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a few months I have felt a spirit of declension coming upon me.
“Oct. 27.-Of late I have been greatly employed in journeying and preaching, and endeavouring to collect for the East India Mission. I find a removal from place to place, though good for my health, yet not good for my soul. . I feel weary of journies, on account of their interfering so much with my work at home. I long to visit my congregation, that I may know more of their spiritual concerns, and be able to preach to their cases.”
“ May 12, 1796.--For a long time past I have written nothing; not because I have been uncomfortable; perhaps I never lived a year in my life in which I enjoyed more of the pleasures of religion, than in 1795: especially at the Association, which was held at Kettering. But my time has been so taken up about missionary and other public matters, and I have had so much writing on those subjects; that bence, and on account of writing being against the complaint in my head, I have declined it in this book."
I am, satisfied that intelligent readers will know what use to make of these valuable extracts; never intended indeed for public view, and almost prohibited from being seen; but which I have ventured to make, under a strong persuasion that if I could now consult my dear departed friend, he would be satisfied with the reasons of my conduct; and indeed apprehending that I bave done only as he would have done by another in like circumstances. Much there is to show what a poor creature is man, saved, renewed man, even at bis best estate. I do not object, and I am very sure he would not, to the idea, that there may be Christians who have got nearer to the mark of our calling, and who have had a fuller enjoyment even before band of the prize: would to God they were more numerous, and their attainments far higher. But after all, I am fully satisfied, that the best believer on earth has need of daily pardon, daily aid, daily healing; and that Mr. Edwards had good ground for the conviction he once expressed—“There is no dependence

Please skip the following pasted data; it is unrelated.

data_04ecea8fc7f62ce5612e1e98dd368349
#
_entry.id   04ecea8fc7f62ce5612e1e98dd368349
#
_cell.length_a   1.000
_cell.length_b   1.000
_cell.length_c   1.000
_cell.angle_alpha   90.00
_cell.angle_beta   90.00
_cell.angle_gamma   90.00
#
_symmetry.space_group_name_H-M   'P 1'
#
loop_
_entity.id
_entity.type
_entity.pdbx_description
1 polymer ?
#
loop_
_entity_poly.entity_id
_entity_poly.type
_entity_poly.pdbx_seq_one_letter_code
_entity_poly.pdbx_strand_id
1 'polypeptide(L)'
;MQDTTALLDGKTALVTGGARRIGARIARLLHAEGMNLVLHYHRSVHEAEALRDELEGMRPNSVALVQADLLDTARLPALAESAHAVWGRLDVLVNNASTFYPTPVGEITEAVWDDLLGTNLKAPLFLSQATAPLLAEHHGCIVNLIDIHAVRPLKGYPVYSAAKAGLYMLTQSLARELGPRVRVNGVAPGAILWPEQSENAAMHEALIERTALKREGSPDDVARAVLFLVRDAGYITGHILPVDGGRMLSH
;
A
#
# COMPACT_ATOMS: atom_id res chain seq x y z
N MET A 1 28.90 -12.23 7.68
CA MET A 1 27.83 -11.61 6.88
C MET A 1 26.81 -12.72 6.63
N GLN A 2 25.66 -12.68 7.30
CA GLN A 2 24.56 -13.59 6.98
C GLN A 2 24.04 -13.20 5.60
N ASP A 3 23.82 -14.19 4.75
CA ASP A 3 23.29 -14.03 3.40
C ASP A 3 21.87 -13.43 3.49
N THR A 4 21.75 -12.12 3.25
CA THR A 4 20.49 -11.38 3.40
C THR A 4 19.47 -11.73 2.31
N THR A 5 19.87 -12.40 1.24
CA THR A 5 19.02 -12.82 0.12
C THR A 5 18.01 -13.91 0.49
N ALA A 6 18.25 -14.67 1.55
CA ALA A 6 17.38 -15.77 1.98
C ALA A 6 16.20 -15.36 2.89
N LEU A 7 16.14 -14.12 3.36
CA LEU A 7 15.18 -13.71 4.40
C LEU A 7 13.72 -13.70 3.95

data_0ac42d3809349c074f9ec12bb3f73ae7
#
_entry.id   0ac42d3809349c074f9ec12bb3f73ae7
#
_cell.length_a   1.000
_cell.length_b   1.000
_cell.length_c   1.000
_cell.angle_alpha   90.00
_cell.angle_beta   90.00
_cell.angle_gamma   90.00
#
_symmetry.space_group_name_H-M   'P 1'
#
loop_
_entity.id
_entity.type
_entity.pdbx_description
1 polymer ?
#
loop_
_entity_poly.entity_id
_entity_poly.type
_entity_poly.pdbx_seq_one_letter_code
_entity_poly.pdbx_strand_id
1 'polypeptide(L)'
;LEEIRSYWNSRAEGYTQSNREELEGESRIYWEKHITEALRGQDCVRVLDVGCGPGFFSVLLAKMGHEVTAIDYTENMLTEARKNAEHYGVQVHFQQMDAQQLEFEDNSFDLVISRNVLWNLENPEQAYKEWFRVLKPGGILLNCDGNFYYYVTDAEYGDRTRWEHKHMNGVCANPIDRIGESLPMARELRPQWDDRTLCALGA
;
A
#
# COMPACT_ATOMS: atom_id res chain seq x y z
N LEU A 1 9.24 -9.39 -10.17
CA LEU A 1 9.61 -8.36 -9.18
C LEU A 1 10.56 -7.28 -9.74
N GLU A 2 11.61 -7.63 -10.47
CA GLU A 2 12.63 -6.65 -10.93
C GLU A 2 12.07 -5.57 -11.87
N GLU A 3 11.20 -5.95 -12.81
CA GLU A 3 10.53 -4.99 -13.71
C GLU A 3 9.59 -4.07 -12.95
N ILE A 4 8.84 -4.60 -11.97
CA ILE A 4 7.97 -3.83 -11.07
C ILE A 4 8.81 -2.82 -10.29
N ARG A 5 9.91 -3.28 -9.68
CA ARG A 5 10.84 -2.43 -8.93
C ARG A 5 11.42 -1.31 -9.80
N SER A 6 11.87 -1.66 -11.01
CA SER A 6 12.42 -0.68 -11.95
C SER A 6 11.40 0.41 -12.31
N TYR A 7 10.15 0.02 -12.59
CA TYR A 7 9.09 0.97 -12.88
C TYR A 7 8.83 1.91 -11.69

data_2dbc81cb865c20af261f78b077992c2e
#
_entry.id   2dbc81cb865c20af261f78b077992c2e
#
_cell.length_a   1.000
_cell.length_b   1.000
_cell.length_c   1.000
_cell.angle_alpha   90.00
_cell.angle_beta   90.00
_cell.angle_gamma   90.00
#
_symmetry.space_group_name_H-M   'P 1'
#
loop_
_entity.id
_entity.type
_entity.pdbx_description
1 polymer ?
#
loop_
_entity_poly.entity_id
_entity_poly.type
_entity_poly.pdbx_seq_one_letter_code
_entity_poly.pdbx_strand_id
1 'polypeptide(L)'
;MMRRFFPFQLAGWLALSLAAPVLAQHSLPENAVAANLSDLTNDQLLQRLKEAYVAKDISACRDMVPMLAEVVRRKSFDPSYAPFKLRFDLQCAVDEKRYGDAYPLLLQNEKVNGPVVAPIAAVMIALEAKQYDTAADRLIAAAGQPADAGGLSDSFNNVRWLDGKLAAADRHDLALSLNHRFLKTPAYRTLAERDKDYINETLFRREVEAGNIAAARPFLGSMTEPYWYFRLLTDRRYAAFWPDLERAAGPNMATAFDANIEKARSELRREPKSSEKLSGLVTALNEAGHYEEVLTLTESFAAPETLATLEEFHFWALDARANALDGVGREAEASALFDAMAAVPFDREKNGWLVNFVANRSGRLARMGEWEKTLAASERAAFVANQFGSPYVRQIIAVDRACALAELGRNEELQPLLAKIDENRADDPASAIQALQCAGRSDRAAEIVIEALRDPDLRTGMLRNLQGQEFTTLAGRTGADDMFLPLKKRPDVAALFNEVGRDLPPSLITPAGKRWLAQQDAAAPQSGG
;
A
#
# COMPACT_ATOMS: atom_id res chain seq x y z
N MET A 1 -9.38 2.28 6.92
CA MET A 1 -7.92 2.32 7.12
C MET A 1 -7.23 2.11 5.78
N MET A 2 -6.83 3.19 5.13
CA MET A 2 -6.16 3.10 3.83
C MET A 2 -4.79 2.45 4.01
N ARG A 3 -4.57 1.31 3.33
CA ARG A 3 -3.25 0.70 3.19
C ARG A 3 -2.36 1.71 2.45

It is to no purpose to resolve, except we depend on the grace of God; for if it were not for his mere grace, one might be a very good man one day, and a very wicked ope the next."
“Nevertheless, with all my dear Brother's acknowledged defects and painful conflicts, there was an unspeakable difference between his religion, and that of some high professors in the present day, whose only concern it is to maintain a confidence of their own safety, a confidence too often indeed' without evidence, from scripture, sense, or reason;' and if this can be attạiged,
(and the worst of all spirits would gladly help them to it) they care but little for sins of omission, and not much for those of commission: godly jealously they discard, and duty they cannot endure.
Individuals it is not my province to judge, and gladly would I hope that some men may have their hearts right with God who express themselves very incautiously. I do not know who made the hymn which I have seen printed in more collections than one; but nothing I ever saw is more liable to the worst construction in the world, than such lines as these: